Learning Faster as a Developer - Reading Time: 3 Mins


In the past, did not talk about how you should approach it. Here is what I had learned in accelerating your own learning.

This is my own learning preference, I understand that are different types of learning styles. Therefore, I encourage you as the reader to seek out the best way.

Learn By Doing Real-World Projects

This is recommended by one of my fellow co-mentor when I was in JuniorDev SG mentoring program as a mentor.

Which I wholeheartedly agree with this as one of the best ways for anyone is to learn. Through the school of hard knocks by doing the real thing in the actual environment.

Which there are times when you are forced to think on the spot. To get things done, by being resourceful or seek information or advice by Googling or asking a person for help.

For me, the next best thing is through simulation of the actual environment that could be in the form of wargame.

Which is why going for CodeKata reinforces learning concepts in habits, thinking processes and reflecting through one's own failure.

Sure everyone dreads the feeling of making mistakes or failures due to our own education system that prefers not making mistakes.

As a developer, your job is to make mistakes and learn from them. To find ways that work that is maintainable and make sense to use.

Like for example, you should never deploy anything to a production server on Friday afternoon.

Looking at the Code & Documentation

I found that reading another person's codebase and documentation helps a lot to understand to write better pieces of code.

Which is why regardless of your team size, enforcing style guides and linter in your text editor or IDE is a must. For both maintainability and readability of the codebase.

Regardless of your view in Test Driven Development (TDD) and Clean Code. Since for me, it's just basic courtesy and sanity for anyone who will be touching your codebase in the future, including your future self.

One of the best ways to learn about coding is diving into open source projects and reading their codebase to understand their thinking process and how a feature is implemented.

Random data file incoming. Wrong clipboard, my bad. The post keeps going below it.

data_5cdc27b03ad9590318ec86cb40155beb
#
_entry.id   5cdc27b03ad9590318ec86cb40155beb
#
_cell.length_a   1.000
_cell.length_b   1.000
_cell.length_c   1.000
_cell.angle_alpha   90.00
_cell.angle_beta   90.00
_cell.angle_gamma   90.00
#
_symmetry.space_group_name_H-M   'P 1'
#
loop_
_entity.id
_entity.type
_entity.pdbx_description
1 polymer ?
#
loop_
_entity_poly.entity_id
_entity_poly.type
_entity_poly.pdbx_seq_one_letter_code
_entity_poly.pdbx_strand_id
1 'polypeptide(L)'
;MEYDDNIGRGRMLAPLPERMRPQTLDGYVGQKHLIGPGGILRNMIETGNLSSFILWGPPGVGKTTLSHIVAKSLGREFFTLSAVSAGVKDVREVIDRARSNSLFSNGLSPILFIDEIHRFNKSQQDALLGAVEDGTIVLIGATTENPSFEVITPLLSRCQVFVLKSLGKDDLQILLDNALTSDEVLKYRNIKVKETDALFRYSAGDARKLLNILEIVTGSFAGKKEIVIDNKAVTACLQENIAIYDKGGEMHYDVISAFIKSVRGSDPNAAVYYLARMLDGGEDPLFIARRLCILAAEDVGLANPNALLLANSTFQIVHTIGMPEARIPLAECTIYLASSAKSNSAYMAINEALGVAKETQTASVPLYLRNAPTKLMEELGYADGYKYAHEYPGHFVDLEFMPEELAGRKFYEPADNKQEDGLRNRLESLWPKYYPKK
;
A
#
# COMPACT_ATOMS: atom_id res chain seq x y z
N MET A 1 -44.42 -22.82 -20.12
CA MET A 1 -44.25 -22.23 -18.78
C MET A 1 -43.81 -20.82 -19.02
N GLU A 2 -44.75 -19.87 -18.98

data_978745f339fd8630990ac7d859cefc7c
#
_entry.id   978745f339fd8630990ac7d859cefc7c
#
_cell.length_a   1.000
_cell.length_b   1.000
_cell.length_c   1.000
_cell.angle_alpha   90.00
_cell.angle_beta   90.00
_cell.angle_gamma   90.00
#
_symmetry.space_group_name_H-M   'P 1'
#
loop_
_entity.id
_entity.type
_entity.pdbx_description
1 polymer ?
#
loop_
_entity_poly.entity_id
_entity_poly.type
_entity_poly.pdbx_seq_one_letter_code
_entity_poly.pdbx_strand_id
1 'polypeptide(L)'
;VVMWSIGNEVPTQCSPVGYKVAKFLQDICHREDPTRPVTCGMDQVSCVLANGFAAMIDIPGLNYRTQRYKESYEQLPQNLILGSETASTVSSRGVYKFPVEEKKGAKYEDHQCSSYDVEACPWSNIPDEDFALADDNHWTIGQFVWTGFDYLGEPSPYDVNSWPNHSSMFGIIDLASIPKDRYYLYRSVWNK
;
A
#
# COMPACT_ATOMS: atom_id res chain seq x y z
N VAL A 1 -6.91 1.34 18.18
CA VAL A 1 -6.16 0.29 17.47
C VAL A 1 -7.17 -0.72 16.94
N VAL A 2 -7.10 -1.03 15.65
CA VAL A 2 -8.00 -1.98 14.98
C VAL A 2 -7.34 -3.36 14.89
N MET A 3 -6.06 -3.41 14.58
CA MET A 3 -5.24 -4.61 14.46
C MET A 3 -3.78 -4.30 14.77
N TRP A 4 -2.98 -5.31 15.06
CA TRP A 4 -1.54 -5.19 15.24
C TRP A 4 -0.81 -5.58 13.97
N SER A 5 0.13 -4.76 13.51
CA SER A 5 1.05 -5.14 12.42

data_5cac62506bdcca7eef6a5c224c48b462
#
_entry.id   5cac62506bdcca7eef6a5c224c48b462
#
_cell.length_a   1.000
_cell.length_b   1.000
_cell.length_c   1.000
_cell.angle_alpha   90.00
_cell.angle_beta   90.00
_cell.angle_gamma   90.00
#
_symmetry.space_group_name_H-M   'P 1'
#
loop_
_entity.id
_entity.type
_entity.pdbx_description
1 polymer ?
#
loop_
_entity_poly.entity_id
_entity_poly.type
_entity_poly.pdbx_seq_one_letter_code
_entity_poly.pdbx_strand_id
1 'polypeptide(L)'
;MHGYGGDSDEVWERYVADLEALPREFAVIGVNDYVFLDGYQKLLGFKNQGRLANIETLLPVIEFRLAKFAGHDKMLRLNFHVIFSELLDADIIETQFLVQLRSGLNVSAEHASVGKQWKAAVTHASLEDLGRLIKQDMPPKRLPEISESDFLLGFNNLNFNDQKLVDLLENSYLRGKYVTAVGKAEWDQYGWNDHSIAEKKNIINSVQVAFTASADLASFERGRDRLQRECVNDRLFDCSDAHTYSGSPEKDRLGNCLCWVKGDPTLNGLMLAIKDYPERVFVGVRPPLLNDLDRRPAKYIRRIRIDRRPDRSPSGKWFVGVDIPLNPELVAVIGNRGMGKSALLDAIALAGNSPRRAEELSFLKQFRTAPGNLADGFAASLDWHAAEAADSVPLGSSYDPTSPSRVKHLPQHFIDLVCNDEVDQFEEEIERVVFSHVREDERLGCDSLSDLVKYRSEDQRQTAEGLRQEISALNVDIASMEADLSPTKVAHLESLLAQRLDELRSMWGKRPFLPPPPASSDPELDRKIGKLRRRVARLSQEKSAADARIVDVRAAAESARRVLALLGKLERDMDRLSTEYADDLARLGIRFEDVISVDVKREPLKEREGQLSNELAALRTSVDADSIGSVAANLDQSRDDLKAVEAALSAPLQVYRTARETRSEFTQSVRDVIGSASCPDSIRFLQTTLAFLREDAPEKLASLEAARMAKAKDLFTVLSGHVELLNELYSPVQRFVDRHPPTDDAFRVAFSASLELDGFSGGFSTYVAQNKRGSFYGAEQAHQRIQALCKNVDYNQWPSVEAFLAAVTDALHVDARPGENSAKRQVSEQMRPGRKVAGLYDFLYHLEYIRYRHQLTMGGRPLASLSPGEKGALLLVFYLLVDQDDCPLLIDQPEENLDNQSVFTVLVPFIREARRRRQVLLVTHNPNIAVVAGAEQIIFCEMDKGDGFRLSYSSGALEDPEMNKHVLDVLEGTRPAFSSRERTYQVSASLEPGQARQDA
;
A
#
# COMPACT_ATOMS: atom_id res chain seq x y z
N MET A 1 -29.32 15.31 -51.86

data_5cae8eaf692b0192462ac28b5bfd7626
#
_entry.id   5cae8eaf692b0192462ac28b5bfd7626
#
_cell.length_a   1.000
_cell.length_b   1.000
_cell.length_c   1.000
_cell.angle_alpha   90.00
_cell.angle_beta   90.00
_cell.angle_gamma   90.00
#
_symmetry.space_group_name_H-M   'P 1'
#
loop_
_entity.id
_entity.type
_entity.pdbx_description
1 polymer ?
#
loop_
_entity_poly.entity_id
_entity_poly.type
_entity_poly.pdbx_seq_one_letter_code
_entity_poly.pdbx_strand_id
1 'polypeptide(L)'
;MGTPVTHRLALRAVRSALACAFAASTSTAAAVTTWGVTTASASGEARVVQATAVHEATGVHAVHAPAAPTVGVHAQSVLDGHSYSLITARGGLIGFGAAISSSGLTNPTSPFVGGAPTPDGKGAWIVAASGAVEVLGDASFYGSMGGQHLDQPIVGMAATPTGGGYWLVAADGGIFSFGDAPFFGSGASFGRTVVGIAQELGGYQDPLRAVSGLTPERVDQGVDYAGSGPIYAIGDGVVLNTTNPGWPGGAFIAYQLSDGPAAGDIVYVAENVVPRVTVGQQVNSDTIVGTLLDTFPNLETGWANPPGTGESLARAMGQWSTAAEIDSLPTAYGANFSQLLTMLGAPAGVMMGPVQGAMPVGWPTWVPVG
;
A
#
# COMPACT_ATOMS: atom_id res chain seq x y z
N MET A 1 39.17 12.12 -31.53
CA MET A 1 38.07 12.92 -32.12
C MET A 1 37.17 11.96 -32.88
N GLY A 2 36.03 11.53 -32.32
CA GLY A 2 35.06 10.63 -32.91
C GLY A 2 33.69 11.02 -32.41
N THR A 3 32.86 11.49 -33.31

This provides you insight on how packages, plugin or add-on work in real life. If they had lack of documentation or it is hard to decipher.

Teaching by Documenting Your Journey

Gary Vee gave tons of advice on content creation. I read his book called Crushing It. Where he drills deep on producing quantity over quality content.

Which is the case for me as well, since by adopting the mindset of documenting and adding value for someone through the content you had created. The person might stumble across it through a Google search on a specific problem or social networking or media platform like Youtube, Dev.To & Medium.

By adopting the documenting approach, you won't really care what others will think about it. As long as you create content that is specific for your niche, which in my case was Python, Web Development & Startup.

The other concept that you need to adopt is "trusting the process" by John Sommez. Who is a creator for SimpleProgrammer & Bulldog Mindset sticking to it for 5 years when you are focusing on documenting your journey.

Besides, one of the benefits of doing that for so long is that it allows your potential future employers. To find you by offering you a job or customers who know that you are specialised in your niche to seek advice or help them to build things for them.


I hope it is useful for you who are seeking to accelerate your learning as a developer.

Those are actionable steps that I believe will be useful for anyone who is seeking to learn faster in what you need.

Seek to learn things when you want to operate at a higher level. Not just chasing the dragon in the latest shiny technology that has rolled off the block.